That required us to time three phases very carefully, first eastward, then southward and finally westward; the timing of each move was crucial.

The first move eastward was to get around the curvature of the high-pressure system in the east and from there the objective was to get south as quickly as possible before turning west. This last move westward was to counter the influences of the heatwave high over Adelaide.

If that complex strategy suggests that this plan would have required something more than the collective experience of years of meteorology from around the world some local knowledge perhaps? - then that assumption would be correct.

I was fortunate enough to study my Masters of Meteorology at UNSW in Sydney and I followed that up with a year as an intern at the Australian Bureau of Meteorology in 2000, the year of the Sydney Olympics; I also sailed in the Sydney Hobart Race that year aboard Nicorette explained Verbraak, modestly omitting that he was aboard the Line Honours winner.

The final part of the race was all about sticking with their close rival Wild Oats X with its highly credentialed crew. Luck will always play some part in this race and for the Wild Oats X crew that came up short early in the race, blowing out of their vital A2 spinnaker on the first night.

For all that, both boats approached Tasman Light neck and neck. With a lower IRC rating than Wild Oats X, Alive had only to stay ahead of her rival to beat her on handicap, which in the end she did with some comfort, drawing out a small lead across Storm Bay and up the Derwent River, to take the clubhouse leader position, moored up at Kings Pier with one hand on the Tattersalls Trophy.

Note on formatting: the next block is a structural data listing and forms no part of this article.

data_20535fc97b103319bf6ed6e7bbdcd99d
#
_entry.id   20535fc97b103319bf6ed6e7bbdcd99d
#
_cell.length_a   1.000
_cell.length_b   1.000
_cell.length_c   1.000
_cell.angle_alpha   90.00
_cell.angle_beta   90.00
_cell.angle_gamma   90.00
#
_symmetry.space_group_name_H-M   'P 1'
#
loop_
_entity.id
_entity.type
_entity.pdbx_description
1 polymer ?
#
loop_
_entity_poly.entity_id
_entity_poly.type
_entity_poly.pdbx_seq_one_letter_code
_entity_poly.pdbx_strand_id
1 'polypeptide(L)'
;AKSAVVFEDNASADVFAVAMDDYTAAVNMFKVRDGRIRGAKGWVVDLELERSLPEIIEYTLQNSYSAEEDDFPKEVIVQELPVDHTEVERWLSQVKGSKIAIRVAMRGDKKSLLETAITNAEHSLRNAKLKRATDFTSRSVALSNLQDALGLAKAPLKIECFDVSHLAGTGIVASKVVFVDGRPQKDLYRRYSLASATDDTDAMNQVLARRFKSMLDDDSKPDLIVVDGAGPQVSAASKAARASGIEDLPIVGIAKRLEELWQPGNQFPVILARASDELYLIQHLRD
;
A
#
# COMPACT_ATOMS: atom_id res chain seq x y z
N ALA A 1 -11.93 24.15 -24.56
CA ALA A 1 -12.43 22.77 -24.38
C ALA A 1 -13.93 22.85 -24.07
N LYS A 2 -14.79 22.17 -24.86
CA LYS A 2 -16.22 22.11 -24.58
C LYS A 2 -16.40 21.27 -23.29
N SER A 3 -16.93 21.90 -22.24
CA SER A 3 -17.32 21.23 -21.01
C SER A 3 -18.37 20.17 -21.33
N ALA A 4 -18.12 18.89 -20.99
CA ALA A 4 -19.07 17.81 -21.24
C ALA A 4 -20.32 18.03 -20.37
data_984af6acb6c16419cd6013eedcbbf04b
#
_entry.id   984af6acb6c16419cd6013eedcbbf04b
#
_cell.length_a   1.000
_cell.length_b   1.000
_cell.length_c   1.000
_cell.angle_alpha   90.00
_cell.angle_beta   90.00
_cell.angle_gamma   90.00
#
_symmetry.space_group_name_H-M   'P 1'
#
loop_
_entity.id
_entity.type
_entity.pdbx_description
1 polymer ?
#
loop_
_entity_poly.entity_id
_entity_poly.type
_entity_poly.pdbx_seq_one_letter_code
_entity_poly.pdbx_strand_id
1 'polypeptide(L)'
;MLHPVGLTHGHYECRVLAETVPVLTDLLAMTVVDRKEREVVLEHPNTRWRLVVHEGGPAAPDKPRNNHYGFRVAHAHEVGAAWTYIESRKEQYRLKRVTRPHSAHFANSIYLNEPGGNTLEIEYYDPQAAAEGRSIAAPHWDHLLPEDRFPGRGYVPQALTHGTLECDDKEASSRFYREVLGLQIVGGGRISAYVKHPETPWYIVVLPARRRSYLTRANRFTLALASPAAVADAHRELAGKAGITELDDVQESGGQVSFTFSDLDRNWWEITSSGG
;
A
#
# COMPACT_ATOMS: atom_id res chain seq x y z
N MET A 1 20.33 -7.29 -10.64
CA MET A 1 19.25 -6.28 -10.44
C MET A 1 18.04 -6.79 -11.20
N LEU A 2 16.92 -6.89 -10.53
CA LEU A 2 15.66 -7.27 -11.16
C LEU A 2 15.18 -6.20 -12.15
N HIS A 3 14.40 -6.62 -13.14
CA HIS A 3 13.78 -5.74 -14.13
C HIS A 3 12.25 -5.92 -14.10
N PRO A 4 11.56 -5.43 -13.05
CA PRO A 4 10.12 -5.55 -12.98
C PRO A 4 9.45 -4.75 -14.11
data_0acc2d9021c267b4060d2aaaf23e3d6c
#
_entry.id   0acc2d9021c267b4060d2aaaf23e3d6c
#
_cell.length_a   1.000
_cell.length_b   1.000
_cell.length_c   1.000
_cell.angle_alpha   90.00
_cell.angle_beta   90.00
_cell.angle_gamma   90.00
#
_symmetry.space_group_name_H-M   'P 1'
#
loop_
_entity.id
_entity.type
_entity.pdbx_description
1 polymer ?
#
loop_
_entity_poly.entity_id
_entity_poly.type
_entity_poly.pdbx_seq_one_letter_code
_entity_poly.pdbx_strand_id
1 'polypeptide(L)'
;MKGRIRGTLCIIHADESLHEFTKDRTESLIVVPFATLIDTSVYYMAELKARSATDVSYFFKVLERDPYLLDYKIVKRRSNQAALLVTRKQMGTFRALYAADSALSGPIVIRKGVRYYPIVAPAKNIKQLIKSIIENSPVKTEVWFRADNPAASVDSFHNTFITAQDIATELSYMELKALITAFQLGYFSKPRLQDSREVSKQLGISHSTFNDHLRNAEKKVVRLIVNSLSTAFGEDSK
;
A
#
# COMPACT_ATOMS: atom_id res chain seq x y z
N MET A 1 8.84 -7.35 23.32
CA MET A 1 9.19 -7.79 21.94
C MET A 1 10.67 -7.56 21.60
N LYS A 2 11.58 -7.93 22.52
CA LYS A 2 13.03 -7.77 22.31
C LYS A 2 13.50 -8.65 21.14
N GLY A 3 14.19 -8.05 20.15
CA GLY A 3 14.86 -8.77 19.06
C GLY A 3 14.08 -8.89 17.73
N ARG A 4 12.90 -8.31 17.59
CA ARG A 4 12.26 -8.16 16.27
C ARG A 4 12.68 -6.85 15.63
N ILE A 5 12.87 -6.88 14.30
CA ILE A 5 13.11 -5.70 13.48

And then the nervous wait to see if she could be beaten. That night the Derwent River closedown put paid to the favoured Ichi Bans chances and as the following day progressed even the well-rated IOR small boats halfway down the Tasmanian east coast soon started slipping down the standings and out of contention.

Alive had won and Verbraak was pleased to put that up there with some of his proudest achievements,

The Sydney Hobart Race is one of probably 12 ocean races around the world that you could consider make up the Grand Slam of yachting; and theyre all hard to win. So to be part of this Grand Slam win is just great said Verbraak as he signed off to board his plane.